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KPMG Review of the Magistrates Court

KPMG Review of the Magistrates Court

In 2016 Attorney-General Dr Vanessa Goodwin commissioned a review of the Magistrates Court to identify opportunities to improve efficiency and overall performance.

KPMG was appointed to undertake the review and their resulting report contains several key recommendations to ensure more timely completion of matters within the Court, including:

  • Legislative changes to improve management of civil and criminal proceedings,
  • Streamlining administrative and electronic processes, and
  • Redefining the current organisational structure.

A new Magistrates Court Administrator has been appointed and will be supported by a fixed term General Manager to swiftly implement the required changes. In addition, Secretary of the Department of Justice Simon Overland is chairing a Steering Committee to progress the recommendations made within the review.

One of the first tasks will be to revise the current remand in custody procedures, including a focus on information sharing between the courts, the Tasmania Prison Service and Tasmania Police. This will address issues raised in both the review of the Magistrates Court as well as the recently released KPMG Sentence and Remand Order Processing Audit Report.

It is important to note that although the Government will be working to review and implement many of the report’s recommendations, in order to ensure all Tasmanians have appropriate access to justice we will not be pursuing the recommendation to consolidate the Burnie and Devonport courthouses.

The review of the Court was conducted in consultation with key stakeholders, including Magistrates Court staff, Community Corrections, the Tasmanian Law Reform Institute, Tasmanian Law Society and Tasmanian Bar Association.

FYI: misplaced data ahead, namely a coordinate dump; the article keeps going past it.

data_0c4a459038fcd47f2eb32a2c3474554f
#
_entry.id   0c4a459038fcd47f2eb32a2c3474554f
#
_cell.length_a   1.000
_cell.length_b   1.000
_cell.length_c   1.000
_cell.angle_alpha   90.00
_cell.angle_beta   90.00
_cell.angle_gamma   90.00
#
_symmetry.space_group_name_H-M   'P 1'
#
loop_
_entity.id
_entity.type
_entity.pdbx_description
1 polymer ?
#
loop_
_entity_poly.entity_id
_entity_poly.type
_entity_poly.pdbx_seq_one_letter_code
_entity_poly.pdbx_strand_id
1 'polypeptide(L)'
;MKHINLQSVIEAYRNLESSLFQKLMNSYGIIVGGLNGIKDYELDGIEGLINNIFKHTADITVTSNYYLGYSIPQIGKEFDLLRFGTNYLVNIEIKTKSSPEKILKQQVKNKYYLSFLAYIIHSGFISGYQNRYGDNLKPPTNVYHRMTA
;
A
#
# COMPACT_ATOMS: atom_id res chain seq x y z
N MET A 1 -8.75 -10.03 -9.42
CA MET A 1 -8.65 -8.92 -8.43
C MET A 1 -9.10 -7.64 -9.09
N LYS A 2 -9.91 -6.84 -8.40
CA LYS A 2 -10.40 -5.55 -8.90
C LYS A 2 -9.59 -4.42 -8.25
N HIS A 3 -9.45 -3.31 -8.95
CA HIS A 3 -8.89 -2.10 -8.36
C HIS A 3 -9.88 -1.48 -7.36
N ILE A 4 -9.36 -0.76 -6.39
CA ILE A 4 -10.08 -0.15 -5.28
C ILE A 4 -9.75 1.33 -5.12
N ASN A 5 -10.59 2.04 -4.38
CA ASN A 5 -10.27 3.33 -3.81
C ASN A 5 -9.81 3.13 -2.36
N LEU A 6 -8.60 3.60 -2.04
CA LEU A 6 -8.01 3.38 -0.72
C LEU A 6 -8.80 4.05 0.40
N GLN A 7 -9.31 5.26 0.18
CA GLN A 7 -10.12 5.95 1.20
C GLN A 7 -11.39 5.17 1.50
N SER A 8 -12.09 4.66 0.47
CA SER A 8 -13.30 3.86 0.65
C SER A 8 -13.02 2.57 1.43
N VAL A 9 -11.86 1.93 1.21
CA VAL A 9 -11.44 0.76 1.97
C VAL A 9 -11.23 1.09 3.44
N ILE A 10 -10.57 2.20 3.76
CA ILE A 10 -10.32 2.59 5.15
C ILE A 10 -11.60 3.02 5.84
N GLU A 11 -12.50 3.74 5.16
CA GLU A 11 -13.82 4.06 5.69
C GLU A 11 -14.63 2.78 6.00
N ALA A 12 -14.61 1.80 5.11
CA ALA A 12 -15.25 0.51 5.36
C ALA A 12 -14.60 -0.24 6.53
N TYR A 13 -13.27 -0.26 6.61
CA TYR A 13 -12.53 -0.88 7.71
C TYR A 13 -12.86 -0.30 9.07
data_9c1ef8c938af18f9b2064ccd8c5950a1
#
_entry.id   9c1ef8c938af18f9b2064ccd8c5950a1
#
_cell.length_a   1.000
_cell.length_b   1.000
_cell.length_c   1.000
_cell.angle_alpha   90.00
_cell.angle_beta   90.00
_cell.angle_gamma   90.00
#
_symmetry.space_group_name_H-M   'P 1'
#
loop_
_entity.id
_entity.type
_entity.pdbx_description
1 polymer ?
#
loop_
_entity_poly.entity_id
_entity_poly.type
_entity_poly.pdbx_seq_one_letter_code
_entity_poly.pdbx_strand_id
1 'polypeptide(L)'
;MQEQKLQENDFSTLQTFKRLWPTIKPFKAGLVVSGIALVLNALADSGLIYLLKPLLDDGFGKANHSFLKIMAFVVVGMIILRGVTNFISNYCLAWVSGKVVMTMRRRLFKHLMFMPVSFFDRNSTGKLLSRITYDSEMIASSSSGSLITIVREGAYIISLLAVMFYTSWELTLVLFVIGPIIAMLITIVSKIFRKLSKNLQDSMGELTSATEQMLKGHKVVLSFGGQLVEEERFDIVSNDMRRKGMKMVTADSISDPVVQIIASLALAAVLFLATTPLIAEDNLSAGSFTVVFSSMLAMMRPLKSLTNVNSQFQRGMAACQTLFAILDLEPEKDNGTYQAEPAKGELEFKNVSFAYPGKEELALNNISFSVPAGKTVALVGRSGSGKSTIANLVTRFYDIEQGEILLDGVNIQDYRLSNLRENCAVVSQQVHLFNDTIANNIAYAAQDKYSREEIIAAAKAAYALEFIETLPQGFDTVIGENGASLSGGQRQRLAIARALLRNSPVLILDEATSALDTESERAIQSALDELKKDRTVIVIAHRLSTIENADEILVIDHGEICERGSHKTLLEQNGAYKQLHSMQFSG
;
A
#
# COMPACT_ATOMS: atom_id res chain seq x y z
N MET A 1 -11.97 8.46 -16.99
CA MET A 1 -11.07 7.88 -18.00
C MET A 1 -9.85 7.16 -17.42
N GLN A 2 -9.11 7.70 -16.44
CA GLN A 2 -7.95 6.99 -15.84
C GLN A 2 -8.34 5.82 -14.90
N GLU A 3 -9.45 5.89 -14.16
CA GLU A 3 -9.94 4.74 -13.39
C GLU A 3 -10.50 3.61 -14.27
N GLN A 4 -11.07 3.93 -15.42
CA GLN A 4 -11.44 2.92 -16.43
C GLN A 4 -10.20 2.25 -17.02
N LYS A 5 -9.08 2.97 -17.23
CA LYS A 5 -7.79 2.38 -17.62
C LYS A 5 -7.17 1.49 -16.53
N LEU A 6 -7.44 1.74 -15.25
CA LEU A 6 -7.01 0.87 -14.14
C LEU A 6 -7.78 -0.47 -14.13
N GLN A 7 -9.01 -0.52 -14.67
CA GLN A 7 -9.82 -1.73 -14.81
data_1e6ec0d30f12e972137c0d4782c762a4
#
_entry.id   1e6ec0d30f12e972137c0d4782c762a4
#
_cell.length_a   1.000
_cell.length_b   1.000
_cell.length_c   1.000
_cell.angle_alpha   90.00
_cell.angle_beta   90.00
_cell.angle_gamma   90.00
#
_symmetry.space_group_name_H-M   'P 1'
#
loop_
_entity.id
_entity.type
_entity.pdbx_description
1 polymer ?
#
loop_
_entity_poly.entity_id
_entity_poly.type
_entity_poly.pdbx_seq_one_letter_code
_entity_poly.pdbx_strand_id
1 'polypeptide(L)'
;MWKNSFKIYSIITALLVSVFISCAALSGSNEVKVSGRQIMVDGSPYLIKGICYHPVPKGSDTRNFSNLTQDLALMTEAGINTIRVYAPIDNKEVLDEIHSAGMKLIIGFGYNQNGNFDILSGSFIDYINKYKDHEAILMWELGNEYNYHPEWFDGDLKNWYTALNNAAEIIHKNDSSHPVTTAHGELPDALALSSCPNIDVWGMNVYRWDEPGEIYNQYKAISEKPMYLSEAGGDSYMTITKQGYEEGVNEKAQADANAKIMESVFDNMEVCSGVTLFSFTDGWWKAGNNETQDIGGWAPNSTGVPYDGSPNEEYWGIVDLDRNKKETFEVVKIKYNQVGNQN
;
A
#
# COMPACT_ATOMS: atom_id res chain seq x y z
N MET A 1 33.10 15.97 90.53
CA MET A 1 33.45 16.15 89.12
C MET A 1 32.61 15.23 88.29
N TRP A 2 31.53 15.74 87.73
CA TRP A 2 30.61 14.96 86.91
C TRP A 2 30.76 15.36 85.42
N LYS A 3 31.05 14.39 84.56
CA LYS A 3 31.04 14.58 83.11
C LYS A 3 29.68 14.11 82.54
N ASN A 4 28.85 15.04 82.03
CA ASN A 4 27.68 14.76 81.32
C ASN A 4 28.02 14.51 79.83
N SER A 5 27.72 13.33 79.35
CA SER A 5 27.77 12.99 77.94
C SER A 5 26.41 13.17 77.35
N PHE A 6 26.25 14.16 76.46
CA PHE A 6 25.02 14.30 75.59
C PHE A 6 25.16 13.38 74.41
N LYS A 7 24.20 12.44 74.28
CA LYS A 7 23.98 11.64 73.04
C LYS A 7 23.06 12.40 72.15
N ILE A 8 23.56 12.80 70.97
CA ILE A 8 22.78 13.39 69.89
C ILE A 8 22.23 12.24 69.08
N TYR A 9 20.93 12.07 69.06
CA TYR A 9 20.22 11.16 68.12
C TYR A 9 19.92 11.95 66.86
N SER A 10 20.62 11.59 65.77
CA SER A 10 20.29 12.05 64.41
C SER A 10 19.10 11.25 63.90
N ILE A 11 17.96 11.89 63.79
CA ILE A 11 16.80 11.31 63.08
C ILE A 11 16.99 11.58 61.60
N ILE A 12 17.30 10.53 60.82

Download the KPMG Review of the Magistrates Court Report (pdf, 1.1 MB)

KMPG Audit Report Sentence and Remand Order Processing

KMPG Audit Report Sentence and Remand Order Processing

In May 2016 KPMG was commissioned to undertake an audit of sentence and remand order processing following the identification of a number of occasions where prisoners had been released on the incorrect date.

The audit report produced by KPMG was released by the Government on 8 March 2017.

The objective of the audit was to understand the inadequacies in the existing system and improve compliance with the processes for obtaining, entering and validating sentence and remand orders, and calculating release dates.

The report includes a suite of recommendations for reforms to address the factors that contributed to the incorrect releases and to improve the accuracy and efficiency of the process for the future.

The Government’s response to the audit recommendations has also been released, outlining the actions that will be taken to prevent a recurrence of these issues. Work has already commenced to implement some of these responses.

Download the KPMG Sentence and Remand Order Processing Internal Audit Report (pdf, 1.7 MB)

Download the Government's response to the report (pdf, 317.1 KB)

Accommodation sharing – supporting Tasmania’s visitor economy